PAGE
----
Snake fungal disease (SFD; Ophidiomyces ophiodiicola) is posing a significant threat to several free-ranging populations of pitvipers. Triazole antifungals have been proposed for the treatment of mycoses in reptiles; however, data are lacking about their safety and efficacy in snakes with SFD. Study 1 investigated in vitro susceptibility, and identified that plasma concentrations >250 ng/ml (voriconazole) and >1,000 ng/ml (itraconazole) may be effective in vivo for SFD. In Study 2, the pharmacokinetics after a single subcutaneous voriconazole injection were assessed in apparently healthy free-ranging cottonmouths (Agkistrodon piscivorus). Based on pilot-study results, four snakes were administered a single injection of voriconazole (5 mg/kg). One pilot snake and three full-study snakes died within 12 hr of voriconazole administration. All surviving snakes maintained plasma concentrations >250 ng/ml for 12-24 hr. In Study 3, two Eastern massasaugas (Sistrurus catenatus) and a timber rattlesnake (Crotalus horridus horridus) diagnosed with SFD were treated with voriconazole delivered by subcutaneous osmotic pumps. The timber rattlesnake (12.1-17.5 mg/kg/hr) reached therapeutic concentrations, whereas the massasaugas (1.02-1.6 mg/kg/hr) did not. In Study 4, the pharmacokinetics of a single 10-mg/kg per-cloaca dose of itraconazole (Sporanox®) was evaluated in seven apparently healthy free-ranging cottonmouths. Similarly, the plasma and tissue concentrations did not meet therapeutic concentrations based on in vitro data. The data presented in this report serve as an initial step toward understanding the pharmacokinetics, efficacy, and safety of triazole antifungals in pitviper species with SFD. Further study is needed to determine the appropriate dose and route of administration of triazole antifungals in pitviper species.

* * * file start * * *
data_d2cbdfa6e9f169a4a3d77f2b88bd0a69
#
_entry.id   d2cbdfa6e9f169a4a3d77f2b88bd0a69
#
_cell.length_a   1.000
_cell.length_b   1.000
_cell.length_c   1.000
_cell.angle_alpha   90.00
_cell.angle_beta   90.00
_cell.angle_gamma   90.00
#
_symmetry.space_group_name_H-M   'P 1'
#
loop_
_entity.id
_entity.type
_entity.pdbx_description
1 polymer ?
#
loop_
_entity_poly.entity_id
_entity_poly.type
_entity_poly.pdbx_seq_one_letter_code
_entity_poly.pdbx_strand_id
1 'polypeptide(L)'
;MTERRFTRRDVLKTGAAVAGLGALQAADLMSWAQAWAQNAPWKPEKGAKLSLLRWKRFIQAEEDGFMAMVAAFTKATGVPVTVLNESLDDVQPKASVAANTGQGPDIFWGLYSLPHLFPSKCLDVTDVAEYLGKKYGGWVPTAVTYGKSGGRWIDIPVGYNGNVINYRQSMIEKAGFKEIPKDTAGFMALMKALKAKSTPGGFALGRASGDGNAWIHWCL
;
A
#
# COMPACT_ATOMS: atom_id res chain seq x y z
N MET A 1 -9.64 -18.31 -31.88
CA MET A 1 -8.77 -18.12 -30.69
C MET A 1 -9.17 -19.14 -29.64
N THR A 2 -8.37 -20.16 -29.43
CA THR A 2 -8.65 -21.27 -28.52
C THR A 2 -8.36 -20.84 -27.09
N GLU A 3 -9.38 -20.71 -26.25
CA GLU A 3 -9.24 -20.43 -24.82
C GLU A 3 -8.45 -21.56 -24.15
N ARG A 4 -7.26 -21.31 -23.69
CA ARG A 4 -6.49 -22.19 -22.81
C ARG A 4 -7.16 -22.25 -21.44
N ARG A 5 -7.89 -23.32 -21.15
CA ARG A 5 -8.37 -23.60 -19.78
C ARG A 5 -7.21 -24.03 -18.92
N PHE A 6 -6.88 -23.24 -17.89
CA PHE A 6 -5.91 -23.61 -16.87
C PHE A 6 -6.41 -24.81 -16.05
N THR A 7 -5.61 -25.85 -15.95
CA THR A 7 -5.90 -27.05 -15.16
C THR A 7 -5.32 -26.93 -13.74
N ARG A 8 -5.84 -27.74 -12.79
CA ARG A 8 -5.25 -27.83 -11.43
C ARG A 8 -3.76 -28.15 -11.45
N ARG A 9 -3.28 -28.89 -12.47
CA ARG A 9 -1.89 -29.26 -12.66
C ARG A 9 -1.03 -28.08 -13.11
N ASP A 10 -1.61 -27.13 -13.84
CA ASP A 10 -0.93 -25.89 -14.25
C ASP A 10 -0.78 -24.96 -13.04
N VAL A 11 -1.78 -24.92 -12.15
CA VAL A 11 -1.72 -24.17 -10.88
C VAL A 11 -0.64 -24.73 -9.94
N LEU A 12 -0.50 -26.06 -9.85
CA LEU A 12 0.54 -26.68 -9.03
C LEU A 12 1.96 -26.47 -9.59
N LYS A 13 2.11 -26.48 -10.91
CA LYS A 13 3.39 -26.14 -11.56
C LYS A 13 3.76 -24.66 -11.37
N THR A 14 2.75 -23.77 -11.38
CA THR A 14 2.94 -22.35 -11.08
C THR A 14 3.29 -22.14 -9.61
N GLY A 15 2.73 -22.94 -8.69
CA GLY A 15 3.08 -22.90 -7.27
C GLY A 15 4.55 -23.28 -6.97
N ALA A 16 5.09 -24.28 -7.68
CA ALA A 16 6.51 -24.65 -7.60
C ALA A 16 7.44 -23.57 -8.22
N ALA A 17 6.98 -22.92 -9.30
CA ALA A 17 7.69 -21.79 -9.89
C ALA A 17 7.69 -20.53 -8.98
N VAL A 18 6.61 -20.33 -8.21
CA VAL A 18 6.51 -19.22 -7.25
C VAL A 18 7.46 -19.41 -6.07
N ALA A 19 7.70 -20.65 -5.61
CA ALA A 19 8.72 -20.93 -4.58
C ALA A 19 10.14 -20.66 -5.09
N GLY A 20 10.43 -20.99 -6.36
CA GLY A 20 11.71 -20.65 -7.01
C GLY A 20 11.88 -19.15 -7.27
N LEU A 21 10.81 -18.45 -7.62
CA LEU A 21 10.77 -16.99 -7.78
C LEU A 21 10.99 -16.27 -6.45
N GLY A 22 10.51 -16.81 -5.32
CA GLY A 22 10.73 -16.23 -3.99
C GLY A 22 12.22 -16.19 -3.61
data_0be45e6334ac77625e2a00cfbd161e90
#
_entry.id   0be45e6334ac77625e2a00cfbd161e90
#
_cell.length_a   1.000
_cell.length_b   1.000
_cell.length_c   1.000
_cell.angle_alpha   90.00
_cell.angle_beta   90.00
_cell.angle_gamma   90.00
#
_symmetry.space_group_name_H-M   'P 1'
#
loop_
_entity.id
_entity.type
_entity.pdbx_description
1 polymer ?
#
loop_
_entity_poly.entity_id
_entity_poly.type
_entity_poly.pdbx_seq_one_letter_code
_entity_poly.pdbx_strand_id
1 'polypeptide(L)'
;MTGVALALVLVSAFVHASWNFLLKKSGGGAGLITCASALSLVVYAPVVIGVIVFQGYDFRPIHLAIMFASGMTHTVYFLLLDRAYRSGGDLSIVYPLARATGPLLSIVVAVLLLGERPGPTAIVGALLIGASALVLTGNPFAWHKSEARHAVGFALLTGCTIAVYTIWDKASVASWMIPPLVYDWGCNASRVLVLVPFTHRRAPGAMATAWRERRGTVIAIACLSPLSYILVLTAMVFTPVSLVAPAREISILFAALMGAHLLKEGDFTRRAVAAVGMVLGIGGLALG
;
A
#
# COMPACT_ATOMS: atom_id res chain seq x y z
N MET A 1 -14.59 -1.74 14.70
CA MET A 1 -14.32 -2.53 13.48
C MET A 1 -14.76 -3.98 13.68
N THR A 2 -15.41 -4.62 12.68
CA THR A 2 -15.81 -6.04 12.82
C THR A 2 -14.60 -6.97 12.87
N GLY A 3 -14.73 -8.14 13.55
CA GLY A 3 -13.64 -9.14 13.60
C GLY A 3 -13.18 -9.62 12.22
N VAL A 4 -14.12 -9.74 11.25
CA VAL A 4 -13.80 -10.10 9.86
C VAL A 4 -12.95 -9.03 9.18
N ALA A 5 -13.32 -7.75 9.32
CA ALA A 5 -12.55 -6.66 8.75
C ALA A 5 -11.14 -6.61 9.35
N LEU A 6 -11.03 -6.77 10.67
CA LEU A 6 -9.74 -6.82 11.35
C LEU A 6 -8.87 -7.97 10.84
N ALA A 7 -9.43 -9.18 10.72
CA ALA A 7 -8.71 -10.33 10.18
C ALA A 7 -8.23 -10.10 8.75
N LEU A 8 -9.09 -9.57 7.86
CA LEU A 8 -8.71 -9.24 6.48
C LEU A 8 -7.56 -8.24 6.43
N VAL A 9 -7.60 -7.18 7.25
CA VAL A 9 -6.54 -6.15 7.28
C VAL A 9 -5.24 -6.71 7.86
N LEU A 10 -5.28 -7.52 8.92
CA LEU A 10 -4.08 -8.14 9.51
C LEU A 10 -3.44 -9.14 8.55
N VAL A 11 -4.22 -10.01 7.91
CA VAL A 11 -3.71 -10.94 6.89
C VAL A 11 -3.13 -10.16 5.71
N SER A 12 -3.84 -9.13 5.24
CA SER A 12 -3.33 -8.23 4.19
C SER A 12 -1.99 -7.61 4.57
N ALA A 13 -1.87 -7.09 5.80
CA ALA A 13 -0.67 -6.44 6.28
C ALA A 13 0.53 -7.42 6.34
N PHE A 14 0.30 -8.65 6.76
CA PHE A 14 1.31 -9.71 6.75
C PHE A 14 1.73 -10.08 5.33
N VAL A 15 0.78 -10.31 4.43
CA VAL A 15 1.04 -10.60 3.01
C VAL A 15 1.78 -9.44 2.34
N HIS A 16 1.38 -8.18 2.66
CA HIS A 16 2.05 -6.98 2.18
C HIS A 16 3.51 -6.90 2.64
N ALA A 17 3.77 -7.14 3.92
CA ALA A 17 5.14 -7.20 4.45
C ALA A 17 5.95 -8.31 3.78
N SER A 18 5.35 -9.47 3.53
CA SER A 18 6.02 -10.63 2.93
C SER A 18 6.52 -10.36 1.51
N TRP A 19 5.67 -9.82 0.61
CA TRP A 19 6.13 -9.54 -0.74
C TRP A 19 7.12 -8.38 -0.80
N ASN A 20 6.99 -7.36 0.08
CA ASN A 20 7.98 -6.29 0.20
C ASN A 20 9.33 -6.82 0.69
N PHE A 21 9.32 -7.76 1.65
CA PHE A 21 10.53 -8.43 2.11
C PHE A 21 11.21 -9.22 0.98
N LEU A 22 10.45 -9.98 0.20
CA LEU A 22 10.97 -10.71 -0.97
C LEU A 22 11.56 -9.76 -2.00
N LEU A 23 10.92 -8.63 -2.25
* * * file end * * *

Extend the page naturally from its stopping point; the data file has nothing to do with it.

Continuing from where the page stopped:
Authors: Lindemann D. et al., 2017